By CNN's Jim Boulden
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BARCELONA, Spain (CNN) -- The technology executives and analysts here in Barcelona this week are trying to figure out how take all the content found on the Web and migrate it to your mobile device.
There are a number of hurdles though. Most of what people find at Web sites is free to the user, whether it's silly videos on YouTube or news footage and stories on CNN.com.
The mobile phone network operators like to charge for content. One executive, who didn't want to be quoted, told CNN this creates a "closed garden" of content that is controlled by your mobile operator and is dependent on what deals the operator has with a select group of content providers.
That couldn't be more different from the advertising supported model of most Web sites and the hyperlinked world of the Web.
So some of the deals announced this week are attempts to break down the walls. Unless that happens, many people here say, mobile phones cannot become your fourth screen of entertainment as they cannot offer you everything you can get on a cinema screen, a television screen and a computer screen.
The second challenge is that so much of what is viewed on the Net is user generated content; videos, personal Web pages, social networking sites.
This is the material that phone operators and handset makers want to offer. Nokia for instance announced Monday that users of its N90 series of big screen handsets will be able to access YouTube's mobile service when it launches.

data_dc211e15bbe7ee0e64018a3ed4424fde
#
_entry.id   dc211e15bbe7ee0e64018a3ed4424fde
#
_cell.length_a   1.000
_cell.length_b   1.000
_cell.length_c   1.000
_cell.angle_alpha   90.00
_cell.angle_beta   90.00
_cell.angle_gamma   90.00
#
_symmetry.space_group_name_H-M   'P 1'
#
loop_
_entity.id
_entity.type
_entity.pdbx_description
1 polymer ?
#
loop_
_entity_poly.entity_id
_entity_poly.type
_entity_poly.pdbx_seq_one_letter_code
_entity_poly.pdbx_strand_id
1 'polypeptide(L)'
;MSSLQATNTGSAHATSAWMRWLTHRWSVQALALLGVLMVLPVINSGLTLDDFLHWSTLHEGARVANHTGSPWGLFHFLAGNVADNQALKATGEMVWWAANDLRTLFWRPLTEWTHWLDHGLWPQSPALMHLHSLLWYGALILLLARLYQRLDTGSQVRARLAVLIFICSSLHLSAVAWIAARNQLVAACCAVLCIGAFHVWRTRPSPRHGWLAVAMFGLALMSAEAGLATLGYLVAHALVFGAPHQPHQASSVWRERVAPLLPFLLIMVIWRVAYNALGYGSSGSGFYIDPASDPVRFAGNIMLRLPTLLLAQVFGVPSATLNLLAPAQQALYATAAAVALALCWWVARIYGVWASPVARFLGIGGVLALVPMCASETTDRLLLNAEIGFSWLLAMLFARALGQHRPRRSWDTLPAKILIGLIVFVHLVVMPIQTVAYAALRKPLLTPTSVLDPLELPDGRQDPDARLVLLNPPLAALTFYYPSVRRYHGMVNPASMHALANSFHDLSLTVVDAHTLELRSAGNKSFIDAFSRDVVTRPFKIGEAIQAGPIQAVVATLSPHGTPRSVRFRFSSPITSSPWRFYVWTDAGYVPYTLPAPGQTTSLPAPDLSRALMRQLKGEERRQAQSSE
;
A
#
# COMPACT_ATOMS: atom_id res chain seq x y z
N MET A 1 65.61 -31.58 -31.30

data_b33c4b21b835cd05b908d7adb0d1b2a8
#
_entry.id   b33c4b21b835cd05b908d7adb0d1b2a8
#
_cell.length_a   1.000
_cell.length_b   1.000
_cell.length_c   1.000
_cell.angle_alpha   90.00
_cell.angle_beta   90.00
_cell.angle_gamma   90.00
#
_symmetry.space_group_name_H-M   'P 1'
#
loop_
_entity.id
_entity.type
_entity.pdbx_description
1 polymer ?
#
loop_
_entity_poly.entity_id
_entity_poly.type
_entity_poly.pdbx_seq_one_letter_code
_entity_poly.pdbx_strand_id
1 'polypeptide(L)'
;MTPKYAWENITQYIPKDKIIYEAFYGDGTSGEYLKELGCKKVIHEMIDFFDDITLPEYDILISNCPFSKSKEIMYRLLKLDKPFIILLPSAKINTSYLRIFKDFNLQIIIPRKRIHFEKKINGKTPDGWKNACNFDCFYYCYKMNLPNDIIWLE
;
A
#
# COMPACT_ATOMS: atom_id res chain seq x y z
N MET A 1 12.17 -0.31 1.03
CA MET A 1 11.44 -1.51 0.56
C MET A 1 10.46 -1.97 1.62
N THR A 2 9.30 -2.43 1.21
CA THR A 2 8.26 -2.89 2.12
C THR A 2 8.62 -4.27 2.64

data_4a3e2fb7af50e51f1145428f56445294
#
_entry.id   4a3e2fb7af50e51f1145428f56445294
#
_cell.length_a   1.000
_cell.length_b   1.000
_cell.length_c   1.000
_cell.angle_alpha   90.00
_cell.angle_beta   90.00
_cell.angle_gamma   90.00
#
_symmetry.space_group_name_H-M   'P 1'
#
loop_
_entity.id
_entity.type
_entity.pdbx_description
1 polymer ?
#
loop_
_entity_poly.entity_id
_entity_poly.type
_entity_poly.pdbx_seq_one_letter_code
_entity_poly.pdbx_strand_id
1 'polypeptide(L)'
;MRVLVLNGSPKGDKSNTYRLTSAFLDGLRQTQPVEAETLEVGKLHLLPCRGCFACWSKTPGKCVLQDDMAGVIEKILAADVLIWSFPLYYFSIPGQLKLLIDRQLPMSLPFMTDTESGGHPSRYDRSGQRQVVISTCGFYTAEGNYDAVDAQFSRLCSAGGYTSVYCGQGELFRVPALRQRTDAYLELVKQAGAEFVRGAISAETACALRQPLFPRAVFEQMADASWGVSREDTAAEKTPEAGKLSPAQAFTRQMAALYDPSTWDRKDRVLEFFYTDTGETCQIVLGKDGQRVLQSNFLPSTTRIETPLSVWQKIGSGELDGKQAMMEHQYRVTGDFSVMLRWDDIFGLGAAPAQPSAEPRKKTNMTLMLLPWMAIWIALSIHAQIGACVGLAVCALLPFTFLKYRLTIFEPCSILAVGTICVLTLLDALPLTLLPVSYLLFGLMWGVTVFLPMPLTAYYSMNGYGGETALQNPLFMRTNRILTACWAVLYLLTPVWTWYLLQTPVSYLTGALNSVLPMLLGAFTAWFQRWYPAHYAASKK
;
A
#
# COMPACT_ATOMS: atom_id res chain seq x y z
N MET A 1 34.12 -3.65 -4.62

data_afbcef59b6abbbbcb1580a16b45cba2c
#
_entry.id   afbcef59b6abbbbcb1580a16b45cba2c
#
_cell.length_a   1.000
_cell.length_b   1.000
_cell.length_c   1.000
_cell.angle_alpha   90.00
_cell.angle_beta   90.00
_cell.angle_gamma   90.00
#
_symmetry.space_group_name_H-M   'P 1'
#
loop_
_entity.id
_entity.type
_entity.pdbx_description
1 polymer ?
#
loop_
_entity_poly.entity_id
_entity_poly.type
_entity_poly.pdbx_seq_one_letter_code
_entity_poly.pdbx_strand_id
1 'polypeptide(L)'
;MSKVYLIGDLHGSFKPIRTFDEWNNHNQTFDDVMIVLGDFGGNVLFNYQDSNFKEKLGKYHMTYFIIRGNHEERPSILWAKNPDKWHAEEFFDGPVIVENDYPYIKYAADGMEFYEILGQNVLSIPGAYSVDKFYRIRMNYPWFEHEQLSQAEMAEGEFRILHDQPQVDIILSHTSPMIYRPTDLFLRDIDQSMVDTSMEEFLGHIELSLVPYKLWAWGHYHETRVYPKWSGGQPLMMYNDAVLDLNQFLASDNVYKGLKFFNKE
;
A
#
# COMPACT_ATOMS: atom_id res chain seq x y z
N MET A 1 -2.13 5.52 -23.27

But all this content now has to be re-formatted for the phone. And so does the software.
Tech executives say that is all being done now. And, they add, many young people are already creating and sharing phone-friendly content with their handsets.
One site, Pitch.tv was created in London for users to share their personal space with friends. It's only four months old, but sales director Ben Tatten-Brown says it already has 20,000 registered users. And that, without advertising the site. It's all word of mouth; so called "viral spread" as the ad people call it.
Another new social networking site, Cerkle.com used the Barcelona show to launch. It allows users, with a target audience under 30, to create their own Web sites and then invite a closed group, a "cerkle" of friends to enter and share content through their phones. Within the first 24 hours, 2,000 people around the world joined.
People here are claiming that with the latest phones, faster 3G networks and a more user-friendly and cheaper approach by network operators, 2007 will be the year when social networking goes mobile.